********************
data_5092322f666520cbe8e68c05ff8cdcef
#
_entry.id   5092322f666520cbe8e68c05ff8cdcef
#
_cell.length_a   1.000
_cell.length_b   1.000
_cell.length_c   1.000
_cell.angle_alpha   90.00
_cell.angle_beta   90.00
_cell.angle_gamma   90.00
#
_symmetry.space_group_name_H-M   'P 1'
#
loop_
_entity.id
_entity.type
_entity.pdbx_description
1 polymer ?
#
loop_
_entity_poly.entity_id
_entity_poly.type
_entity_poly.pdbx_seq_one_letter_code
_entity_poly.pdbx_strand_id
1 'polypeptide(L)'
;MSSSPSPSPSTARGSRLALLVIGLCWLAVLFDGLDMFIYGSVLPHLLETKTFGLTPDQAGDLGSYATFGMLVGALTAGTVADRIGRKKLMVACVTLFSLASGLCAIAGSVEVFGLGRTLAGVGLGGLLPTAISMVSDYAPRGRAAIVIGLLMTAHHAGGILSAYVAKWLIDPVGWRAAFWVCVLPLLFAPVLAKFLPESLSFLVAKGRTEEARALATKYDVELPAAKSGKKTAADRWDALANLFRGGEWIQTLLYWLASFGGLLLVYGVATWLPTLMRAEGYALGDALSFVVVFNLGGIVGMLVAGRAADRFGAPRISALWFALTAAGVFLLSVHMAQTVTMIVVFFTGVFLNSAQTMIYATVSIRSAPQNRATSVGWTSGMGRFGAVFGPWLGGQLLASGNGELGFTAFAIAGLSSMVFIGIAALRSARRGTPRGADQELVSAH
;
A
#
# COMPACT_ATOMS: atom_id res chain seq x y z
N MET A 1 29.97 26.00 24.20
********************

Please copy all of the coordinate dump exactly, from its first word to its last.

data_5092322f666520cbe8e68c05ff8cdcef
#
_entry.id   5092322f666520cbe8e68c05ff8cdcef
#
_cell.length_a   1.000
_cell.length_b   1.000
_cell.length_c   1.000
_cell.angle_alpha   90.00
_cell.angle_beta   90.00
_cell.angle_gamma   90.00
#
_symmetry.space_group_name_H-M   'P 1'
#
loop_
_entity.id
_entity.type
_entity.pdbx_description
1 polymer ?
#
loop_
_entity_poly.entity_id
_entity_poly.type
_entity_poly.pdbx_seq_one_letter_code
_entity_poly.pdbx_strand_id
1 'polypeptide(L)'
;MSSSPSPSPSTARGSRLALLVIGLCWLAVLFDGLDMFIYGSVLPHLLETKTFGLTPDQAGDLGSYATFGMLVGALTAGTVADRIGRKKLMVACVTLFSLASGLCAIAGSVEVFGLGRTLAGVGLGGLLPTAISMVSDYAPRGRAAIVIGLLMTAHHAGGILSAYVAKWLIDPVGWRAAFWVCVLPLLFAPVLAKFLPESLSFLVAKGRTEEARALATKYDVELPAAKSGKKTAADRWDALANLFRGGEWIQTLLYWLASFGGLLLVYGVATWLPTLMRAEGYALGDALSFVVVFNLGGIVGMLVAGRAADRFGAPRISALWFALTAAGVFLLSVHMAQTVTMIVVFFTGVFLNSAQTMIYATVSIRSAPQNRATSVGWTSGMGRFGAVFGPWLGGQLLASGNGELGFTAFAIAGLSSMVFIGIAALRSARRGTPRGADQELVSAH
;
A
#
# COMPACT_ATOMS: atom_id res chain seq x y z
N MET A 1 29.97 26.00 24.20